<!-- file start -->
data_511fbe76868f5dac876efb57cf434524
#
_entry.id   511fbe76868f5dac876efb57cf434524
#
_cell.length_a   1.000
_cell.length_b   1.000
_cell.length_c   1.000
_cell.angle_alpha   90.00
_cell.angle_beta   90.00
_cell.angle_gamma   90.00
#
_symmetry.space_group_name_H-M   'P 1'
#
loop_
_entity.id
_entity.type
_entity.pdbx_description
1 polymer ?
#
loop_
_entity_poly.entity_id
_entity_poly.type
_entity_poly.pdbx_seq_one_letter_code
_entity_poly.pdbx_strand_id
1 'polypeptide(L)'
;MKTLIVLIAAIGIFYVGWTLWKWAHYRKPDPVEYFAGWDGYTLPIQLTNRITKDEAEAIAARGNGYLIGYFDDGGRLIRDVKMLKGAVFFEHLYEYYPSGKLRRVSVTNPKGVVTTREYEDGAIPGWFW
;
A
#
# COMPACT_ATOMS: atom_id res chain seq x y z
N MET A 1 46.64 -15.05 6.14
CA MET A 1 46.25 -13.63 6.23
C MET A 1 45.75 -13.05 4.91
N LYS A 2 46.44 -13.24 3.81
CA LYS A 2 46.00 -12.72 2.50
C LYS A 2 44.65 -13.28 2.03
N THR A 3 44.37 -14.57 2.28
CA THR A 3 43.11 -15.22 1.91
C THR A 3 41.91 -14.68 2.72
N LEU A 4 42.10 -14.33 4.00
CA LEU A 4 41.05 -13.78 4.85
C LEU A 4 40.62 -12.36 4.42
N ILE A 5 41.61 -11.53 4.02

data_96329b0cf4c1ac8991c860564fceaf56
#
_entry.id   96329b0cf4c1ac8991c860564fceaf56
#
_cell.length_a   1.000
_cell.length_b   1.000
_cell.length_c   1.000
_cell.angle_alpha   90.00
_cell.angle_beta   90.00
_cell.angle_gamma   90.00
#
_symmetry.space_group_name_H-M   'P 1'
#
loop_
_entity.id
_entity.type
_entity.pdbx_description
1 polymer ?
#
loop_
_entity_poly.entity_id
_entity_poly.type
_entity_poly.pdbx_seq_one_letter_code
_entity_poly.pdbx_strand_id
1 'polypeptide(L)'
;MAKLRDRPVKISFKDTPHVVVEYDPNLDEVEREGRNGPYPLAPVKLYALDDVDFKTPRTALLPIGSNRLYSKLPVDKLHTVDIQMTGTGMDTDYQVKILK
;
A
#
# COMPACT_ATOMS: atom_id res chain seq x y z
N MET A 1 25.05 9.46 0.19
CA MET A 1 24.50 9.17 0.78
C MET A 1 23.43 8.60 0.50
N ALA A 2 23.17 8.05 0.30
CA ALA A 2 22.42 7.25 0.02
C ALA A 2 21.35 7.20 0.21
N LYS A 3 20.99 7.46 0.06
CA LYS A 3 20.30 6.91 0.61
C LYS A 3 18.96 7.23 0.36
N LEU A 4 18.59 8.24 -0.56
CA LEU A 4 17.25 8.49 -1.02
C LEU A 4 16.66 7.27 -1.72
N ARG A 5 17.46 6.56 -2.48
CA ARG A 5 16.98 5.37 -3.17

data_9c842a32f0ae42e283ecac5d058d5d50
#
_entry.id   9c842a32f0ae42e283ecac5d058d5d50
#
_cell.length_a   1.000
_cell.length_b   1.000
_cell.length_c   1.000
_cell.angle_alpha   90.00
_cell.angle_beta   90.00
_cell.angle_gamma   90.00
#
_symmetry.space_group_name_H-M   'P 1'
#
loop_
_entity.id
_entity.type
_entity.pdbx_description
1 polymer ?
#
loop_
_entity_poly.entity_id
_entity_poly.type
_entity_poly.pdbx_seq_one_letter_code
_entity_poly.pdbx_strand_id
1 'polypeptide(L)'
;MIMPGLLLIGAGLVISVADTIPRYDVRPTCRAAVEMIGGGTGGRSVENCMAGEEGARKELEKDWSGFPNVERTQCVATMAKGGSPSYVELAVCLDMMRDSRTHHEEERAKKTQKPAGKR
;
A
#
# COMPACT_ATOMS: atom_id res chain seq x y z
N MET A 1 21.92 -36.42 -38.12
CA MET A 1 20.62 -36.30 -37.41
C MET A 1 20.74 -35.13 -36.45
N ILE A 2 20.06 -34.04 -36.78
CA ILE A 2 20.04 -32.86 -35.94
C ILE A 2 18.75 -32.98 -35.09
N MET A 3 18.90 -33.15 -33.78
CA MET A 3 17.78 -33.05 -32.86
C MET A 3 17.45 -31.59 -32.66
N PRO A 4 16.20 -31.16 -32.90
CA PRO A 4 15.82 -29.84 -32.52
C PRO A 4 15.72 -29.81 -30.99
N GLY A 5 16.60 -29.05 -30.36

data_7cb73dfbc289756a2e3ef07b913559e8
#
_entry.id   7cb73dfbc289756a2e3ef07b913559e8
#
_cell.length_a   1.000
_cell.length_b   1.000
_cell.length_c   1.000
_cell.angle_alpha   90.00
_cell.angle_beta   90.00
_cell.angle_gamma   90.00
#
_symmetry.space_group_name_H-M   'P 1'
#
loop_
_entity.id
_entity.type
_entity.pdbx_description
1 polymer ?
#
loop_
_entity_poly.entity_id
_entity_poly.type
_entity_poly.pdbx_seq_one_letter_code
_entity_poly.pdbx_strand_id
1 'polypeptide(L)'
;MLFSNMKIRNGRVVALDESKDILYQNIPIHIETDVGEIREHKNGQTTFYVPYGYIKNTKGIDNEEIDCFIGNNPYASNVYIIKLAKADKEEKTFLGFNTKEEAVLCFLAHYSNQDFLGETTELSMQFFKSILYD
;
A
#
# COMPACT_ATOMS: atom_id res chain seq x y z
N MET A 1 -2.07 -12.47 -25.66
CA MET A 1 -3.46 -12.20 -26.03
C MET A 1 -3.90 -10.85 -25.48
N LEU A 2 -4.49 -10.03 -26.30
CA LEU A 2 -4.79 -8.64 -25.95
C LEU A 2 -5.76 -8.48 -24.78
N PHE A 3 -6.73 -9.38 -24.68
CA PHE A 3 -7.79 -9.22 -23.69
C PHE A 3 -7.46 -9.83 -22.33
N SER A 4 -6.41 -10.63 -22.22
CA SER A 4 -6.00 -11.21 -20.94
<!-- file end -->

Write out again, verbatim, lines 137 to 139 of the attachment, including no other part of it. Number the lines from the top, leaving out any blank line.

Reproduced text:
_cell.length_c   1.000
_cell.angle_alpha   90.00
_cell.angle_beta   90.00